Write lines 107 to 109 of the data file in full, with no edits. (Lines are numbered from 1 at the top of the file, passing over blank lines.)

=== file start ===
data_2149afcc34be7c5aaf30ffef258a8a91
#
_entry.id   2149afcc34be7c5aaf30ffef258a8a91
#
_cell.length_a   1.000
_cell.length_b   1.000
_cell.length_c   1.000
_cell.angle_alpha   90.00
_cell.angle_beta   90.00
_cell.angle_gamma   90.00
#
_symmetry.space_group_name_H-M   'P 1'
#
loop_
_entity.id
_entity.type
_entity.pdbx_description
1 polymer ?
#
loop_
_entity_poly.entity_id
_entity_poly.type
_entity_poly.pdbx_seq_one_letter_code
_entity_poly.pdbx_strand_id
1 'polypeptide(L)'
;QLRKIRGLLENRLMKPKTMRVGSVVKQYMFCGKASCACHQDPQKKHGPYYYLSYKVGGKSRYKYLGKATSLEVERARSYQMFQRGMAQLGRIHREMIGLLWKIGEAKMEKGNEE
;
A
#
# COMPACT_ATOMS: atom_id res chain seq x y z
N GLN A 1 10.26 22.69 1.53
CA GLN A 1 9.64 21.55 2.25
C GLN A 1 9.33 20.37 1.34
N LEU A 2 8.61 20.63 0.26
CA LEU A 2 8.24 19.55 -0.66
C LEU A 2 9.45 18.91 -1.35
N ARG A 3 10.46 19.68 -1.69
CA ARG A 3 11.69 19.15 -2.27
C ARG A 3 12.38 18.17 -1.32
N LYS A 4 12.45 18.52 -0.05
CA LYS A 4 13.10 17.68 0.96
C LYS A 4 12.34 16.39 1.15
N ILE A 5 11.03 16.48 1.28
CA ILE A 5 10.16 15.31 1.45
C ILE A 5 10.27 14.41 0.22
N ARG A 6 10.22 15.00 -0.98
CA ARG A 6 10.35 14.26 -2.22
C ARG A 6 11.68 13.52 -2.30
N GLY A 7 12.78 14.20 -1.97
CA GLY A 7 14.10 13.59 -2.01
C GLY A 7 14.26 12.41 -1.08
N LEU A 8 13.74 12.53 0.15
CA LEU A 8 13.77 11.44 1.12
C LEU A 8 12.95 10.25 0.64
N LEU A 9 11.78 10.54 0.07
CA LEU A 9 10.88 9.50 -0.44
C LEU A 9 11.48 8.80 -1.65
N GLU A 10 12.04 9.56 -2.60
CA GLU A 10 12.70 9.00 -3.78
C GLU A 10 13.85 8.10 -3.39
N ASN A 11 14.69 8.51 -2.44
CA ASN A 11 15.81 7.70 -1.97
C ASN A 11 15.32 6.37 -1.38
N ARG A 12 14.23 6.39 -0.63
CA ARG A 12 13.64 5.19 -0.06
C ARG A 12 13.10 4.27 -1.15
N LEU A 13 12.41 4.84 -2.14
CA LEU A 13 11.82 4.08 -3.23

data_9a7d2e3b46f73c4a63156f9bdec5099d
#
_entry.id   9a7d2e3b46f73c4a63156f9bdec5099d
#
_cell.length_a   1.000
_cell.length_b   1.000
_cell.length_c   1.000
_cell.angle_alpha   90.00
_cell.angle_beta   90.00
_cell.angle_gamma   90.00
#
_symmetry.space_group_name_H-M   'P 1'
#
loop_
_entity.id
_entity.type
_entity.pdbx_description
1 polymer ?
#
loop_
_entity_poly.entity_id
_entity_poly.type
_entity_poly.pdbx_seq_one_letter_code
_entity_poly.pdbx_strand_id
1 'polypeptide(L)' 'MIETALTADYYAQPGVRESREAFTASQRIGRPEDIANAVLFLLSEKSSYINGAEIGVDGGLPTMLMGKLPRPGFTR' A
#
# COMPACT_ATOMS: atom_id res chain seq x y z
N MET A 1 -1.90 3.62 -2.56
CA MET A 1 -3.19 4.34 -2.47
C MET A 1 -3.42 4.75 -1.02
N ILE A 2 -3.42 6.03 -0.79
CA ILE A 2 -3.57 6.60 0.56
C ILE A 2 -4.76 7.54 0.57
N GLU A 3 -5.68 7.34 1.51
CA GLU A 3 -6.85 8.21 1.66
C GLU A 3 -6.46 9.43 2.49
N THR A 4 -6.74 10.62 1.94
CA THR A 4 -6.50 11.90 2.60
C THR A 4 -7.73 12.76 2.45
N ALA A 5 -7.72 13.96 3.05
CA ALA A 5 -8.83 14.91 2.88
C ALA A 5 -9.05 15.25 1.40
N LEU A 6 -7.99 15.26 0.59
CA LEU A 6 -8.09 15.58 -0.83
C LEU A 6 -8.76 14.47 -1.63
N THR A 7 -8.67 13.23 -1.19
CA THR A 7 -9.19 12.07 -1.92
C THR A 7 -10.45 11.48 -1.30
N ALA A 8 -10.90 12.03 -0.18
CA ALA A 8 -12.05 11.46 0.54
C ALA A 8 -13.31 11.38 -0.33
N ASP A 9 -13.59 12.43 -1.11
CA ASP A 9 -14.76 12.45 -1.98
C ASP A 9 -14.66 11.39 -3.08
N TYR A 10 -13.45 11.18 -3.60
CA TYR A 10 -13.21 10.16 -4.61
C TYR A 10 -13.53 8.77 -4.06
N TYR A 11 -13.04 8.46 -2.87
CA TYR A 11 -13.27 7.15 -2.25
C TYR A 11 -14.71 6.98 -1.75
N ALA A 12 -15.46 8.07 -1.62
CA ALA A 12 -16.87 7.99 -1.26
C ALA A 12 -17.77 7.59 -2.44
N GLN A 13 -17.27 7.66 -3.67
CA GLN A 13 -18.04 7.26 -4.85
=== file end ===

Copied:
C THR A 4 -7.73 12.76 2.45
N ALA A 5 -7.72 13.96 3.05
CA ALA A 5 -8.83 14.91 2.88